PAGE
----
Ordnance factory workers firm on striking work from Tuesday
The employees of state-owned arms factories, who are resisting the Centre's plan to run these facilities as corporate entities, will stick to their scheduled strike from Tuesday after the talks between the workers' federations and the Ministry of Defense (MoD) failed to end the deadlock on Monday.
The government has decided to convert 41 defence-equipment production units, working under the Ordnance Factory Board (OFB), into Public Sector Undertakings (PSUs) with 100 per cent government equity. But the employees fear that it is a first step towards privatisation.
A panel of Defence Ministry officials is in talks with the federations, trying to convince them to withdraw the strike.
Ajay Kumar, Secretary, Defence Production, had issued a statement last week saying that reports about privatisation of ordnance factories were mere rumours.
"The government is not proposing to privatise the Ordnance Factory Board and any apprehension in this regard is misplaced," Kumar had said.
The statement from the MoD has not allayed the employees' fears. Talks are expected to resume on Wednesday, but a representative of the OFB federations told IANS that the workers will go on strike as planned.
The employees' federations that have threatened to strike include the All India Defence Employees Federation, the Indian National Defence Workers Federation, the Bhartiya Pratiraksha Mazdoor Sangh and the Confederation of Defence Recognised Associations. The strike call has been supported even by senior officials of the OFB.
According to OFB officials, the factories get 90 per cent of their orders from the Indian Army while the rest 10 per cent comes from various paramilitary forces under the Union Home Ministry.
"Purchases from OFB factories are made entirely by the government. Sales from the OFB are largely dependent on budgetary allotment to the Army and the portion of this allotment reserved for equipment purchase. We cannot resort to arms exports as they are possible only through inter-governmental agreements.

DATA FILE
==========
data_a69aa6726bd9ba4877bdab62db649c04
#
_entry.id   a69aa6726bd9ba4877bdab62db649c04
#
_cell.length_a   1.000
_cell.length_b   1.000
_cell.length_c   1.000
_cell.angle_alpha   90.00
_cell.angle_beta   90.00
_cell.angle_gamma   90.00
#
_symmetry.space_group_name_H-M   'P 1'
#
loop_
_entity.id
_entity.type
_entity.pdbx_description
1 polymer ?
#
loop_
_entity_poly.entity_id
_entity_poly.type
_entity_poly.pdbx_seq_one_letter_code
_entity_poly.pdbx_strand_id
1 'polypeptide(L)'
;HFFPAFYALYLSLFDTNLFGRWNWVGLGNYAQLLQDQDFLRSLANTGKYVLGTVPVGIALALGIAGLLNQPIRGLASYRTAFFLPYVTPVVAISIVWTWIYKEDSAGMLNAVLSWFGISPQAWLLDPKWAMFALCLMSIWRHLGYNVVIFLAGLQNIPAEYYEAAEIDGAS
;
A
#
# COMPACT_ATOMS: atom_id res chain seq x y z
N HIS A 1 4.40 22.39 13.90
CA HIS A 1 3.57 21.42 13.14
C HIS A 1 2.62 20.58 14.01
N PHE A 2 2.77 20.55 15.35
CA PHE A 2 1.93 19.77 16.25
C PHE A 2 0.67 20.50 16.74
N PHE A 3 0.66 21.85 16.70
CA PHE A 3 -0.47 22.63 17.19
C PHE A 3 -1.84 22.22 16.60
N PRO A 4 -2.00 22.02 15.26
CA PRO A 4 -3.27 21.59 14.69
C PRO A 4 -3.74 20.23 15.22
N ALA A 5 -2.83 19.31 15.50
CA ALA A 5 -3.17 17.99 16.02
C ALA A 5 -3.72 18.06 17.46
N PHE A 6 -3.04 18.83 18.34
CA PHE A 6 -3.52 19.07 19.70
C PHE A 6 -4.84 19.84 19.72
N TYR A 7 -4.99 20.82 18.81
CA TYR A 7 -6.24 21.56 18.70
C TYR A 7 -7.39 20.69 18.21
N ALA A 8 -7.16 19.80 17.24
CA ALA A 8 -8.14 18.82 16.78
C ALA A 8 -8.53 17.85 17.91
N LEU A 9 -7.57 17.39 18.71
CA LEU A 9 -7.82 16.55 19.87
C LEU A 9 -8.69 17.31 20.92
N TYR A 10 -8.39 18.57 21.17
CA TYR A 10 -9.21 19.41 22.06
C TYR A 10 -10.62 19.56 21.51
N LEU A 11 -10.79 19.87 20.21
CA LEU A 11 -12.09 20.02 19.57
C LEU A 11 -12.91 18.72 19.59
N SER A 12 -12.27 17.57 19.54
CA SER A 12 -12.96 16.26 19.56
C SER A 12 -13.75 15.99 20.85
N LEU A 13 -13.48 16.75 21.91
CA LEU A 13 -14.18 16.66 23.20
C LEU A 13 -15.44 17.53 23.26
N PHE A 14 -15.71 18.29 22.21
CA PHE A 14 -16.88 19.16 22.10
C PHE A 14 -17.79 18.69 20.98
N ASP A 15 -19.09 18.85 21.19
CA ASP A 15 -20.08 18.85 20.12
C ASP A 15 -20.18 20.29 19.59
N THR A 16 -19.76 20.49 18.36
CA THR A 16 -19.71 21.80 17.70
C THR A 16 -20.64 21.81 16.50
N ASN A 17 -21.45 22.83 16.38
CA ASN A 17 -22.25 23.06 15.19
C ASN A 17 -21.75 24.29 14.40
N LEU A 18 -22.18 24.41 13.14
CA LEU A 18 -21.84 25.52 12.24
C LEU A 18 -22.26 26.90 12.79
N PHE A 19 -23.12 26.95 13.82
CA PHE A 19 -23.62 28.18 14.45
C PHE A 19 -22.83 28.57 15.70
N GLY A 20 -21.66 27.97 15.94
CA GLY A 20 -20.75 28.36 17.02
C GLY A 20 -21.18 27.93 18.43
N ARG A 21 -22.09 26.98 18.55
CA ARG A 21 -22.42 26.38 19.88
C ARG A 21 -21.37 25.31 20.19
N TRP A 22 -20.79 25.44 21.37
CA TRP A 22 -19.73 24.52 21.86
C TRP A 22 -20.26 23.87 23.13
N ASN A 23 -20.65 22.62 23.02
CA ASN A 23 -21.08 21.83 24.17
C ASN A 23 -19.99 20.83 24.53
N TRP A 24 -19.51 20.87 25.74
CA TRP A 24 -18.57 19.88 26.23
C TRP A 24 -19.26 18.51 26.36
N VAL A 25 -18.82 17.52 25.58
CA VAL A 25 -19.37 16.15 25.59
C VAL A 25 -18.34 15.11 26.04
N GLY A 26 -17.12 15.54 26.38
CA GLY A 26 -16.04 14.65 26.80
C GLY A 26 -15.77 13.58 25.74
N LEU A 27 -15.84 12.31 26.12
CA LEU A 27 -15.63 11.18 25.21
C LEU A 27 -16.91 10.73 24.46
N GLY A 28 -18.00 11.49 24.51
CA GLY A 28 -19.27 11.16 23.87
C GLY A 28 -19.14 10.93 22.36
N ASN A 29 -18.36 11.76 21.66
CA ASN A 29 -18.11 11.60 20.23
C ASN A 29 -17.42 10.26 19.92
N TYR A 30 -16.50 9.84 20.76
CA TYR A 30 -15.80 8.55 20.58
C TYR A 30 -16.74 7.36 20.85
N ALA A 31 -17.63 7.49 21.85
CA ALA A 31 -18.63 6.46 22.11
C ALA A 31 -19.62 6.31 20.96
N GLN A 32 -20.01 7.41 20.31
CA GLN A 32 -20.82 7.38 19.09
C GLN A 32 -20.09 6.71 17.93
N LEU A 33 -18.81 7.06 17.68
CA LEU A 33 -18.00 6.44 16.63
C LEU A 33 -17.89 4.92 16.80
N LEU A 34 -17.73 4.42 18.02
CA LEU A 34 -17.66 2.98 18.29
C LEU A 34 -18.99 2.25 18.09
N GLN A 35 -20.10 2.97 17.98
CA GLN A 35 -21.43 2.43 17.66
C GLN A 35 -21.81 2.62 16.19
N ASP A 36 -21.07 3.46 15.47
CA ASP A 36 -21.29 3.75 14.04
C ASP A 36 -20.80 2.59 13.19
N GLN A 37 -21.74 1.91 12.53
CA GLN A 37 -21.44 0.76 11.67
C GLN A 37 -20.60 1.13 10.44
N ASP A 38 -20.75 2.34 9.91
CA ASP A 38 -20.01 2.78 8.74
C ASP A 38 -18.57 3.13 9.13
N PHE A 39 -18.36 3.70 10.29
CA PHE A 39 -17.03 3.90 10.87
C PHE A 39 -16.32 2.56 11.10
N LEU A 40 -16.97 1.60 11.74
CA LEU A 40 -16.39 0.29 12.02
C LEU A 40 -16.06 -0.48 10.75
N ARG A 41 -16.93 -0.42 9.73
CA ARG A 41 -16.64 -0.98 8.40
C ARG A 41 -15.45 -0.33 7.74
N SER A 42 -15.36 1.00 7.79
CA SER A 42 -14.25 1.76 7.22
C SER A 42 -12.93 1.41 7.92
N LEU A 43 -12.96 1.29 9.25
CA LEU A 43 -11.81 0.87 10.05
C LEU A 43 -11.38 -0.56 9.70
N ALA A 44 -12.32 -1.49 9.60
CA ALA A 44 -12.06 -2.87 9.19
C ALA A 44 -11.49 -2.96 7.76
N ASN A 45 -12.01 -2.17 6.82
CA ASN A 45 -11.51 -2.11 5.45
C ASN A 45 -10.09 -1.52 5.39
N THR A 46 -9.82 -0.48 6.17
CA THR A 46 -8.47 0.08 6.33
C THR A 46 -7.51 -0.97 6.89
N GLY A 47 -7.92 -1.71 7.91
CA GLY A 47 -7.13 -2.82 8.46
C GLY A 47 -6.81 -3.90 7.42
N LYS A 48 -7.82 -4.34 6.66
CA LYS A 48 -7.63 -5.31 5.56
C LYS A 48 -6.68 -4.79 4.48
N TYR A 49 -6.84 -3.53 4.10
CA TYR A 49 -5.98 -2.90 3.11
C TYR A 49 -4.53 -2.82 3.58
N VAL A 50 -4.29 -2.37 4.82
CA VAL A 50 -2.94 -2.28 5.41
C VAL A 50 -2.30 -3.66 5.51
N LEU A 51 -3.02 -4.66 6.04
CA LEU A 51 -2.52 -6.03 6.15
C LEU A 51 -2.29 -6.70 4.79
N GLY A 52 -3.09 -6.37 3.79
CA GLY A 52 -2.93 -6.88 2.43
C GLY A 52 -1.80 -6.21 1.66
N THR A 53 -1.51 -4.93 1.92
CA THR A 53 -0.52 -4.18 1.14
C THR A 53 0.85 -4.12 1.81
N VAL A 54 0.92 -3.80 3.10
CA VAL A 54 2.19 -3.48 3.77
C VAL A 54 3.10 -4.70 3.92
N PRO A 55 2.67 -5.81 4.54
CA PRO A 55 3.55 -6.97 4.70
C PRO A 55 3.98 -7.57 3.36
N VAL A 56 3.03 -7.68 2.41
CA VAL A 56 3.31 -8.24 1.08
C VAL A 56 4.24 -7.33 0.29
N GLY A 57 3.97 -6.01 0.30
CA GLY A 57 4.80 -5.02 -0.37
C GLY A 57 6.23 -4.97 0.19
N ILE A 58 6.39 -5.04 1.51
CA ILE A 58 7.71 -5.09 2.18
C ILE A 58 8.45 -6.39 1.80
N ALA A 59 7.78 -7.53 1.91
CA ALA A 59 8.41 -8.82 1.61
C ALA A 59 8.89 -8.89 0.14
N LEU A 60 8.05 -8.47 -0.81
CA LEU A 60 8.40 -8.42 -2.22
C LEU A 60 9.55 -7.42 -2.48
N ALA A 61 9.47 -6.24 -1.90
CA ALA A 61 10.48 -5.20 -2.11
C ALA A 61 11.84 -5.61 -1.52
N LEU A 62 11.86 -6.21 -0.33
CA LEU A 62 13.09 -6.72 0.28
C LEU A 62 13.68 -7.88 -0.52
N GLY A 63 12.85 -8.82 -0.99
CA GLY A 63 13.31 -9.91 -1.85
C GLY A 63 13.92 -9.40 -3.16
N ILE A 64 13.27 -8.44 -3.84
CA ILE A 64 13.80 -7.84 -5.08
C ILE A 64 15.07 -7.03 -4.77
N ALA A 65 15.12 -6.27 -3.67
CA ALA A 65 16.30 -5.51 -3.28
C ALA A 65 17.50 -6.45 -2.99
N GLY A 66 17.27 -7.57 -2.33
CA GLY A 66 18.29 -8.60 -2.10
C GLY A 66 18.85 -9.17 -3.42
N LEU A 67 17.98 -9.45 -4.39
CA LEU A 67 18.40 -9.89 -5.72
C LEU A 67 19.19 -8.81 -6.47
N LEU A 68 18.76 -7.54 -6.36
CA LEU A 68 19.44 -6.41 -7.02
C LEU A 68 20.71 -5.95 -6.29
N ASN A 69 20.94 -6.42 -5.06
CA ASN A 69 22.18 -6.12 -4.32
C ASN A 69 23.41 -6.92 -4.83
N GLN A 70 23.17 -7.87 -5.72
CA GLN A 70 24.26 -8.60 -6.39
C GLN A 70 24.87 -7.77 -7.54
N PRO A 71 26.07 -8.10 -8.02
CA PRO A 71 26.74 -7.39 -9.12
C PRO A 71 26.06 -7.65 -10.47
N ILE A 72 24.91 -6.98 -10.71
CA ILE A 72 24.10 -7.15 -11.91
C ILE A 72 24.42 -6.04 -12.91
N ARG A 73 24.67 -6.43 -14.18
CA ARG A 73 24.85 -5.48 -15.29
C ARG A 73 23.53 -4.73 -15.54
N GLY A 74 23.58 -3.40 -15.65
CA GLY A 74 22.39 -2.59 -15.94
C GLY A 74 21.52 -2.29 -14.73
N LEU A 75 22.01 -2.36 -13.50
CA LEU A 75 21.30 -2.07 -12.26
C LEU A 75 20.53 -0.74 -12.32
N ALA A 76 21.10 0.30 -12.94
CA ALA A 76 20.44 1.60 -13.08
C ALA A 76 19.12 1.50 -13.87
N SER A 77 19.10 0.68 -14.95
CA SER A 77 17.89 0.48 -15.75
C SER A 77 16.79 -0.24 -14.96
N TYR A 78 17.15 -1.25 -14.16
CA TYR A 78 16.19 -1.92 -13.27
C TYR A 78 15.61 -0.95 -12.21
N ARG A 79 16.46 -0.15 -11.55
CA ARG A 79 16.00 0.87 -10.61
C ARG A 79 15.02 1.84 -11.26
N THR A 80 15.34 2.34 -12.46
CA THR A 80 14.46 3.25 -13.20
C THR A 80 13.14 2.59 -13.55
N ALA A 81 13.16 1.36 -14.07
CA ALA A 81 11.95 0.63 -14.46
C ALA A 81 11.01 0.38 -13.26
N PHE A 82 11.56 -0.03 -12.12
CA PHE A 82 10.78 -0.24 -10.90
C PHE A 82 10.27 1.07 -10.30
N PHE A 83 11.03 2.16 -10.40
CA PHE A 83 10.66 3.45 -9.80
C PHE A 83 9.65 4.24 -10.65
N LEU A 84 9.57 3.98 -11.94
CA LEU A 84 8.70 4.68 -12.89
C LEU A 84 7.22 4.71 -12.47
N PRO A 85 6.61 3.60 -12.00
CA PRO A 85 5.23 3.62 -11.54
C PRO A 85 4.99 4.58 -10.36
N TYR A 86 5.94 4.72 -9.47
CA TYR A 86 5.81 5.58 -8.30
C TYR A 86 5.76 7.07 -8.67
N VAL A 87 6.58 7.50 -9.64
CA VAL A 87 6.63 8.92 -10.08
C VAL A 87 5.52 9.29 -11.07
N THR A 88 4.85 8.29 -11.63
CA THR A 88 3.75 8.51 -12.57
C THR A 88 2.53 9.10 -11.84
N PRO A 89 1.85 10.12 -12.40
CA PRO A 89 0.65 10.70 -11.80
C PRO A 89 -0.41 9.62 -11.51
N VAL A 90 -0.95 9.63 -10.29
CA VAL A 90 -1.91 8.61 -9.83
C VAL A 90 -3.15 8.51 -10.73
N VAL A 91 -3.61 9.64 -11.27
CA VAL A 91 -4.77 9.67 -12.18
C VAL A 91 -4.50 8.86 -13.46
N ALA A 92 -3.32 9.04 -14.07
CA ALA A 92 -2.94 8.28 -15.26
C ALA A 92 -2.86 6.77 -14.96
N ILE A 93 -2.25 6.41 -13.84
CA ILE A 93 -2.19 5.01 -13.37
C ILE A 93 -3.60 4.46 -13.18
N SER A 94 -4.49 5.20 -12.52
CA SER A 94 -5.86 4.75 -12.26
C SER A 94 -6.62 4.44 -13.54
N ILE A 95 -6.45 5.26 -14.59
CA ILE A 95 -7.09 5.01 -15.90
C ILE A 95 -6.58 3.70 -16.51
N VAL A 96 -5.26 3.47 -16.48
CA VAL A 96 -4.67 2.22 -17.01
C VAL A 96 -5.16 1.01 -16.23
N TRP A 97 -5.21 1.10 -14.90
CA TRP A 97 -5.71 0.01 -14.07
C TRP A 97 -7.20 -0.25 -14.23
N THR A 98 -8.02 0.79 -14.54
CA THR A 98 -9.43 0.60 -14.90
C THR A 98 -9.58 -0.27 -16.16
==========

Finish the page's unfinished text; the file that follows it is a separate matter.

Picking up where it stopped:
"Moreover, demand of equipment from the forces is very fluctuating and sometimes orders surface after long gaps. Order quantities are also not economical in nature. These factories cannot be pushed into making profits. If there are no profits, the Defence Public Sector Undertakings (DPSUs) will ultimately be privatised," said Mukesh Singh, General Secretary, Bhartiya Pratiraksha Mazdoor Sangh.
The employees' federations have argued that market principles cannot be applied to defence factories because the government decides what they produce, how much they produce, what resource to use, what price to charge and whom to sell.
For the past over 200 years, ordnance factories have been kept as department organisations considering the special nature of armed forces like volatility, non-uniform demand and requirement of uneconomical quantities.
The example of Hindustan Aeronautics Limited (HAL), a DPSU tottering under losses, has been cited by the federation as an example as to why corporatisation would not work for ordnance factories.
The government is yet to clarify as to how the restructuring of the OFB has been planned.
On Sunday, a delegation of employees' federations met Defence Minister Rajnath Singh with a memorandum of their demands. No assurance has come from the federations about halting the strike even as the panel of high-level officials is in discussions to avert the stir. IANS